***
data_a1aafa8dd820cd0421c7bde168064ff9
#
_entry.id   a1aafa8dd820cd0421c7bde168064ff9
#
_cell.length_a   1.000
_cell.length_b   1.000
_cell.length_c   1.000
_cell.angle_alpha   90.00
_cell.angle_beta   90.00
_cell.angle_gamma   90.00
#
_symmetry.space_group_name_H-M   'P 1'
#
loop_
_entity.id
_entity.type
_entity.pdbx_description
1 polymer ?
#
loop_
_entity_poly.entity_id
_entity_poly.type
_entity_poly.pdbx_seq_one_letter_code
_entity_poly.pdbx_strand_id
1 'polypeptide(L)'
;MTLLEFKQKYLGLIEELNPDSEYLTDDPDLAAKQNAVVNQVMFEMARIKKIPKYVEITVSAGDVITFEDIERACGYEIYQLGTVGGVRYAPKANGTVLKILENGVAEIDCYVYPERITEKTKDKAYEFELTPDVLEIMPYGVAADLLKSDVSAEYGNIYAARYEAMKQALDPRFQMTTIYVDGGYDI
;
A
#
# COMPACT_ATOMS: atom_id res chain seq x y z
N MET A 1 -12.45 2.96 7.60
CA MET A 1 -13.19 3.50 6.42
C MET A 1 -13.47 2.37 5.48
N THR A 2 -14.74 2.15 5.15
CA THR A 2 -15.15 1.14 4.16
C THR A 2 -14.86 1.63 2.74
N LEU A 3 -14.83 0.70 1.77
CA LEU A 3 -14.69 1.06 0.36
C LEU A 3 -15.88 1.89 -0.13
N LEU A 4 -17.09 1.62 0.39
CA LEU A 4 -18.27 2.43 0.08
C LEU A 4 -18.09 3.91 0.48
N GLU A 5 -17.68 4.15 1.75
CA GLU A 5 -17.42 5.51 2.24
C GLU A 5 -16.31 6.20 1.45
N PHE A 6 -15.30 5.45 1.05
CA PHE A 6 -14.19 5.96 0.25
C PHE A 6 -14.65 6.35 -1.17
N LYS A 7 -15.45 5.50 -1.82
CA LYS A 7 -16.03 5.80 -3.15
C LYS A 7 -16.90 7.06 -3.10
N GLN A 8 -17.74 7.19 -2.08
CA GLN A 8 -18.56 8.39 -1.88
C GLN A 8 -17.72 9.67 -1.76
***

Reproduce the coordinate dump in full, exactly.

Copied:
data_a1aafa8dd820cd0421c7bde168064ff9
#
_entry.id   a1aafa8dd820cd0421c7bde168064ff9
#
_cell.length_a   1.000
_cell.length_b   1.000
_cell.length_c   1.000
_cell.angle_alpha   90.00
_cell.angle_beta   90.00
_cell.angle_gamma   90.00
#
_symmetry.space_group_name_H-M   'P 1'
#
loop_
_entity.id
_entity.type
_entity.pdbx_description
1 polymer ?
#
loop_
_entity_poly.entity_id
_entity_poly.type
_entity_poly.pdbx_seq_one_letter_code
_entity_poly.pdbx_strand_id
1 'polypeptide(L)'
;MTLLEFKQKYLGLIEELNPDSEYLTDDPDLAAKQNAVVNQVMFEMARIKKIPKYVEITVSAGDVITFEDIERACGYEIYQLGTVGGVRYAPKANGTVLKILENGVAEIDCYVYPERITEKTKDKAYEFELTPDVLEIMPYGVAADLLKSDVSAEYGNIYAARYEAMKQALDPRFQMTTIYVDGGYDI
;
A
#
# COMPACT_ATOMS: atom_id res chain seq x y z
N MET A 1 -12.45 2.96 7.60
CA MET A 1 -13.19 3.50 6.42
C MET A 1 -13.47 2.37 5.48
N THR A 2 -14.74 2.15 5.15
CA THR A 2 -15.15 1.14 4.16
C THR A 2 -14.86 1.63 2.74
N LEU A 3 -14.83 0.70 1.77
CA LEU A 3 -14.69 1.06 0.36
C LEU A 3 -15.88 1.89 -0.13
N LEU A 4 -17.09 1.62 0.39
CA LEU A 4 -18.27 2.43 0.08
C LEU A 4 -18.09 3.91 0.48
N GLU A 5 -17.68 4.15 1.75
CA GLU A 5 -17.42 5.51 2.24
C GLU A 5 -16.31 6.20 1.45
N PHE A 6 -15.30 5.45 1.05
CA PHE A 6 -14.19 5.96 0.25
C PHE A 6 -14.65 6.35 -1.17
N LYS A 7 -15.45 5.50 -1.82
CA LYS A 7 -16.03 5.80 -3.15
C LYS A 7 -16.90 7.06 -3.10
N GLN A 8 -17.74 7.19 -2.08
CA GLN A 8 -18.56 8.39 -1.88
C GLN A 8 -17.72 9.67 -1.76